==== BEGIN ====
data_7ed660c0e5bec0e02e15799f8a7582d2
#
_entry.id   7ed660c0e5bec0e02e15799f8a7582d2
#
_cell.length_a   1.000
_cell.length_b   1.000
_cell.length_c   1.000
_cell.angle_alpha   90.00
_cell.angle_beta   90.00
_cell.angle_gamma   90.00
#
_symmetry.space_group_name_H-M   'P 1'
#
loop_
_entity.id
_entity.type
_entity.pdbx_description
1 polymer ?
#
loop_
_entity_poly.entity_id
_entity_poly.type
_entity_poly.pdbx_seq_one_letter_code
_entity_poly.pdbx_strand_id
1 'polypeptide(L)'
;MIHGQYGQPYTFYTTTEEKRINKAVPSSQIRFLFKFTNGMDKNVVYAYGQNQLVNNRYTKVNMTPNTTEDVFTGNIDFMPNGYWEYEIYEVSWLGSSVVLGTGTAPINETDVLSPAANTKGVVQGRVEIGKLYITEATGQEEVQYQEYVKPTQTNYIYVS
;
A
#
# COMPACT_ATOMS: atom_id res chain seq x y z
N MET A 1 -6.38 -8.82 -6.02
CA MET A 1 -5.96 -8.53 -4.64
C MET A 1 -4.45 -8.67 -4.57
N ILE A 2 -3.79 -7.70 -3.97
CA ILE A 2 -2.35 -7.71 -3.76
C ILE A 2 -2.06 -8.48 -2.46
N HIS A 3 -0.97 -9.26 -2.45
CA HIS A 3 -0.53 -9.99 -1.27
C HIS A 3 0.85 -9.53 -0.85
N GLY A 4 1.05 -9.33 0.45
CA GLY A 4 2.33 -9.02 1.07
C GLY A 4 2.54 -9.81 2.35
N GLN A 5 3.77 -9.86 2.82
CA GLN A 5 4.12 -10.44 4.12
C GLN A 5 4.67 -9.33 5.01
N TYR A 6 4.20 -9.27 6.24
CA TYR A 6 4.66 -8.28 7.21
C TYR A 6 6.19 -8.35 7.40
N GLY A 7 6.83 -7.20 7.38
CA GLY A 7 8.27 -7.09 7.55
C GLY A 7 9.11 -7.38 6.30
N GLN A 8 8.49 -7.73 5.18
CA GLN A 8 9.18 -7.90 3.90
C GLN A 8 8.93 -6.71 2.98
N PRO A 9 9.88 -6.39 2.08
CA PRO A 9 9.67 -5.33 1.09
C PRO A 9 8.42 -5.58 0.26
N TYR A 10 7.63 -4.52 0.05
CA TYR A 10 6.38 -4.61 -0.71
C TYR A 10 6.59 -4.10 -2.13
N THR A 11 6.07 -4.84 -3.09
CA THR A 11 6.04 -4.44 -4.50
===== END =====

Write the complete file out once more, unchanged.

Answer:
data_7ed660c0e5bec0e02e15799f8a7582d2
#
_entry.id   7ed660c0e5bec0e02e15799f8a7582d2
#
_cell.length_a   1.000
_cell.length_b   1.000
_cell.length_c   1.000
_cell.angle_alpha   90.00
_cell.angle_beta   90.00
_cell.angle_gamma   90.00
#
_symmetry.space_group_name_H-M   'P 1'
#
loop_
_entity.id
_entity.type
_entity.pdbx_description
1 polymer ?
#
loop_
_entity_poly.entity_id
_entity_poly.type
_entity_poly.pdbx_seq_one_letter_code
_entity_poly.pdbx_strand_id
1 'polypeptide(L)'
;MIHGQYGQPYTFYTTTEEKRINKAVPSSQIRFLFKFTNGMDKNVVYAYGQNQLVNNRYTKVNMTPNTTEDVFTGNIDFMPNGYWEYEIYEVSWLGSSVVLGTGTAPINETDVLSPAANTKGVVQGRVEIGKLYITEATGQEEVQYQEYVKPTQTNYIYVS
;
A
#
# COMPACT_ATOMS: atom_id res chain seq x y z
N MET A 1 -6.38 -8.82 -6.02
CA MET A 1 -5.96 -8.53 -4.64
C MET A 1 -4.45 -8.67 -4.57
N ILE A 2 -3.79 -7.70 -3.97
CA ILE A 2 -2.35 -7.71 -3.76
C ILE A 2 -2.06 -8.48 -2.46
N HIS A 3 -0.97 -9.26 -2.45
CA HIS A 3 -0.53 -9.99 -1.27
C HIS A 3 0.85 -9.53 -0.85
N GLY A 4 1.05 -9.33 0.45
CA GLY A 4 2.33 -9.02 1.07
C GLY A 4 2.54 -9.81 2.35
N GLN A 5 3.77 -9.86 2.82
CA GLN A 5 4.12 -10.44 4.12
C GLN A 5 4.67 -9.33 5.01
N TYR A 6 4.20 -9.27 6.24
CA TYR A 6 4.66 -8.28 7.21
C TYR A 6 6.19 -8.35 7.40
N GLY A 7 6.83 -7.20 7.38
CA GLY A 7 8.27 -7.09 7.55
C GLY A 7 9.11 -7.38 6.30
N GLN A 8 8.49 -7.73 5.18
CA GLN A 8 9.18 -7.90 3.90
C GLN A 8 8.93 -6.71 2.98
N PRO A 9 9.88 -6.39 2.08
CA PRO A 9 9.67 -5.33 1.09
C PRO A 9 8.42 -5.58 0.26
N TYR A 10 7.63 -4.52 0.05
CA TYR A 10 6.38 -4.61 -0.71
C TYR A 10 6.59 -4.10 -2.13
N THR A 11 6.07 -4.84 -3.09
CA THR A 11 6.04 -4.44 -4.50